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"You don't need Donald Trump to have people who are calling for borders to be closed, but he taps into it," says Princeton professor. "He brings it out." (Photo: Jamelle Bouie/flickr/cc)

Channeling Nation's Ugliness, Trump More American Than You Think

"Donald Trump's racism, nativism, and bigotry are as American as apple pie," says commentator

Deirdre Fulton, staff writer

Much has been made of how Donald Trump's racist remarks on the 2016 presidential campaign trail are "un-American," outlandish, and—incredibly to some—giving him a bump in the polls.

But others say it's time for a reality check.

They say Trump is merely a symptom, not the disease. That he's tapping into latent cultural currents and that we shouldn't, in fact, be surprised that his anti-Muslim, anti-immigrant, anti-"other" rhetoric is boosting his campaign and invigorating white supremacy.

Trump is "definitely not an outlier," Erika Lee, director of the Immigration History Research Center at the University of Minnesota, told The Hill. "We always have this undercurrent of xenophobia that can burst at the seams. This might be the match that turns something that was simmering into a boil."

"No good can come when we lie to ourselves," added Chauncey DeVega at Salon on Friday. "Donald Trump's racism, nativism, and bigotry are as American as apple pie."

Citing the "racist immigration and naturalization laws" the U.S. used for decades to "maintain its status as a majority 'white' country," DeVega continued: "Nativism and xenophobia are not limited to the demagoguery of Republican carnival-show barker professional wrestling wannabe reality TV show hosts who want to be president of the United States."

Indeed, Peter Schroeder reported Friday for The Hill, "there is a significant chunk of the public eager to crack down on an influx of foreigners."

"The sentiment is there in the electorate," said Julian Zelizer, a professor of history and public policy at Princeton University. "You don't need Donald Trump to have people who are calling for borders to be closed, but he taps into it. He brings it out."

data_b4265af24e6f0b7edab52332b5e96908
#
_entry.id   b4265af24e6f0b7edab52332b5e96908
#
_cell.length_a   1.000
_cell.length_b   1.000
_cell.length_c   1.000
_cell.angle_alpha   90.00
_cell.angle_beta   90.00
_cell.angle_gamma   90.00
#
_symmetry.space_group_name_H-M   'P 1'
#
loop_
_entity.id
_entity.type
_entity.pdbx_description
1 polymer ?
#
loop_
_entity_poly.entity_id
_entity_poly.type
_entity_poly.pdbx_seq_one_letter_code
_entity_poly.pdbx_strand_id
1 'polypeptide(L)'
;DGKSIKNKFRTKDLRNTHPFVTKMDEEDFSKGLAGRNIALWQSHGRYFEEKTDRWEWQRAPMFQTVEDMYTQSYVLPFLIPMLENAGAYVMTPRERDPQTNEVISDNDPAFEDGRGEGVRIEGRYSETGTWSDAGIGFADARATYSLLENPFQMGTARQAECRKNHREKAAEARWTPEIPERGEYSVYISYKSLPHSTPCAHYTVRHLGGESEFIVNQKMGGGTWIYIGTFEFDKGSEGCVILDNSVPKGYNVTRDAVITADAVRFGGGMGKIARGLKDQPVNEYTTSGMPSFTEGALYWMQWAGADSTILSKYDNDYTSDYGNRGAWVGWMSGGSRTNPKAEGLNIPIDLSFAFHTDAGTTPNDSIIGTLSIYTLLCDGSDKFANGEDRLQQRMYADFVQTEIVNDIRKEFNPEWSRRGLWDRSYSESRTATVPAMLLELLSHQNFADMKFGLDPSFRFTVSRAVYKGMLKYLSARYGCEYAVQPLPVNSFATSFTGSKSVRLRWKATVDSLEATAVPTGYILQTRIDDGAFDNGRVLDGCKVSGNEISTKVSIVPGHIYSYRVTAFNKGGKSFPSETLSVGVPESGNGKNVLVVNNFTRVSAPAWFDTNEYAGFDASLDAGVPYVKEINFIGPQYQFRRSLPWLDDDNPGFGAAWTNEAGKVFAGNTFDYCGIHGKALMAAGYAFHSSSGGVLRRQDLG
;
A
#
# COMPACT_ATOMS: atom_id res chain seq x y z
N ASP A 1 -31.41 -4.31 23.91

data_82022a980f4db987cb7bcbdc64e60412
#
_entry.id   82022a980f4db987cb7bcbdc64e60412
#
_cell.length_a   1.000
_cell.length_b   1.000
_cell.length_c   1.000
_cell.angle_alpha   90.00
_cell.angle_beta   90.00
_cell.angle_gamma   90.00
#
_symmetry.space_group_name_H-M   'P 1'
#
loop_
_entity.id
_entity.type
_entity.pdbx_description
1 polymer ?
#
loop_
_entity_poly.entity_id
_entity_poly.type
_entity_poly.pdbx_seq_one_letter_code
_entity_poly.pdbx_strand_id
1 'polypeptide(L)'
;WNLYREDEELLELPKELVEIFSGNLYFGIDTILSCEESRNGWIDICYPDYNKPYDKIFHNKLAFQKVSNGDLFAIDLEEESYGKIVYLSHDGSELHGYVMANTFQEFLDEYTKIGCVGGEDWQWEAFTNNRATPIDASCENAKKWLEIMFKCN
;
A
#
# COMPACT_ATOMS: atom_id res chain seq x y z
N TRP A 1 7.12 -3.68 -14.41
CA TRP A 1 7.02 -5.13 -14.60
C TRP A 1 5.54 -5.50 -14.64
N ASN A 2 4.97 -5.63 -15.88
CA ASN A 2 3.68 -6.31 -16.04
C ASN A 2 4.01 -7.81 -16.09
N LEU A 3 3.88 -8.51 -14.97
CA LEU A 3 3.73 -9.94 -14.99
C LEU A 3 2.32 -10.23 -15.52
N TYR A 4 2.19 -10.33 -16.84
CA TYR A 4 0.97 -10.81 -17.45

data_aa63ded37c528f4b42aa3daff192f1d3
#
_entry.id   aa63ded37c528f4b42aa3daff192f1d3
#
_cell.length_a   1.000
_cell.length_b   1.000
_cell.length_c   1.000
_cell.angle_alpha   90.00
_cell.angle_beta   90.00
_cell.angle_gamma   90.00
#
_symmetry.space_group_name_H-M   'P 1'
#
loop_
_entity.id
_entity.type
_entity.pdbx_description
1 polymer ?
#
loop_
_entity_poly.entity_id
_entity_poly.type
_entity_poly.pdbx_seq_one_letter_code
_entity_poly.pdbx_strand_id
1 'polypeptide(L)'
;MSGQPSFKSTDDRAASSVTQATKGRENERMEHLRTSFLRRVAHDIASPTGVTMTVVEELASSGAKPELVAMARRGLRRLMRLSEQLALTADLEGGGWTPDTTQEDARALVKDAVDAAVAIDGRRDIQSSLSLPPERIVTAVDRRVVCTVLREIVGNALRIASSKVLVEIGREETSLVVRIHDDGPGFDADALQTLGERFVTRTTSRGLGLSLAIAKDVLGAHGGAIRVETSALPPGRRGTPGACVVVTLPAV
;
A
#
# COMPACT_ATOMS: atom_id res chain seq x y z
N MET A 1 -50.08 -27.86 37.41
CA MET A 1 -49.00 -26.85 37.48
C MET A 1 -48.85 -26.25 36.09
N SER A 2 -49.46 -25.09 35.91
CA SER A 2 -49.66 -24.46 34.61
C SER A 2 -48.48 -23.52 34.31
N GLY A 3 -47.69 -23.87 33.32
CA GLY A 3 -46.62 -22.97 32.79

Consider Bettina Norden, a 60-year-old farmer in Springfield, Oregon, who said of Trump in an interview with the New York Times on Friday: "He'll keep a sharp eye on those Muslims. He'll keep the Patriot Act together. He'll watch immigration. Stop the Muslims from immigrating."

Norden's statement supports what Olivia Nuzzi declared Friday at the Daily Beast: "Trump's ugliness does not seem to matter to his supporters because Trump's ugliness is a reflection of the rot that can devour the soul when a person is overcome by paranoia and fear."

But, Nuzzi continued:

[...] to say Trump and his supporters are cut from the same cloth would be to miss a more important point. Trump is not paranoid and he is not scared, he is merely stoking the paranoia and fear in others to his own benefit. He is exploiting the paranoia and the fear of the people who send him their money, or attend his rallies, or defend him on Twitter. They are not elites. They don’t have big buildings or golf courses or book contracts or TV deals to lose. And they can inspire sympathy, even when they sound just like Trump, which they often do.

The real challenge, then, is to confront not the mouthpiece, but the underlying message.

"Racism, bigotry and xenophobia are a core part of America's national character," DeVega warned in Salon. "We cannot defeat Donald Trump until we acknowledge that fact and own its legacy."


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